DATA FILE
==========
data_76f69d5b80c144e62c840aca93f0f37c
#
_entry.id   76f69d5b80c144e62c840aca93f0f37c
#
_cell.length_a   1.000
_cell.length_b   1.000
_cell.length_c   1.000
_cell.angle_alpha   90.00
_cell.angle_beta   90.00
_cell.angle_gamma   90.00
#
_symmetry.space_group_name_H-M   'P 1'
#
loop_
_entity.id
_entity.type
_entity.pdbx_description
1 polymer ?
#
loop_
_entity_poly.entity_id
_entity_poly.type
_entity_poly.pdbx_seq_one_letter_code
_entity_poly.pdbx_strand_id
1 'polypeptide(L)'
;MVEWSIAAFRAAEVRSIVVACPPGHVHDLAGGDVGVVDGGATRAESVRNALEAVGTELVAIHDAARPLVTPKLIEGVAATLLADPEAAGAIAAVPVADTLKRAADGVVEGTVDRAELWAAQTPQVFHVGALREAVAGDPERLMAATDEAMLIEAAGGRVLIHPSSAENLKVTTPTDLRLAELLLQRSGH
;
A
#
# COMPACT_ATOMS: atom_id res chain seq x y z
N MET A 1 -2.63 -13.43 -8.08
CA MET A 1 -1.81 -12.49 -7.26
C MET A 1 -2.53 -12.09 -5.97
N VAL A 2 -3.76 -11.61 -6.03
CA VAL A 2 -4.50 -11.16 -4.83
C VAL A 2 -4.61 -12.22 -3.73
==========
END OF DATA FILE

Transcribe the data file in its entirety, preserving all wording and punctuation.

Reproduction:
data_76f69d5b80c144e62c840aca93f0f37c
#
_entry.id   76f69d5b80c144e62c840aca93f0f37c
#
_cell.length_a   1.000
_cell.length_b   1.000
_cell.length_c   1.000
_cell.angle_alpha   90.00
_cell.angle_beta   90.00
_cell.angle_gamma   90.00
#
_symmetry.space_group_name_H-M   'P 1'
#
loop_
_entity.id
_entity.type
_entity.pdbx_description
1 polymer ?
#
loop_
_entity_poly.entity_id
_entity_poly.type
_entity_poly.pdbx_seq_one_letter_code
_entity_poly.pdbx_strand_id
1 'polypeptide(L)'
;MVEWSIAAFRAAEVRSIVVACPPGHVHDLAGGDVGVVDGGATRAESVRNALEAVGTELVAIHDAARPLVTPKLIEGVAATLLADPEAAGAIAAVPVADTLKRAADGVVEGTVDRAELWAAQTPQVFHVGALREAVAGDPERLMAATDEAMLIEAAGGRVLIHPSSAENLKVTTPTDLRLAELLLQRSGH
;
A
#
# COMPACT_ATOMS: atom_id res chain seq x y z
N MET A 1 -2.63 -13.43 -8.08
CA MET A 1 -1.81 -12.49 -7.26
C MET A 1 -2.53 -12.09 -5.97
N VAL A 2 -3.76 -11.61 -6.03
CA VAL A 2 -4.50 -11.16 -4.83
C VAL A 2 -4.61 -12.22 -3.73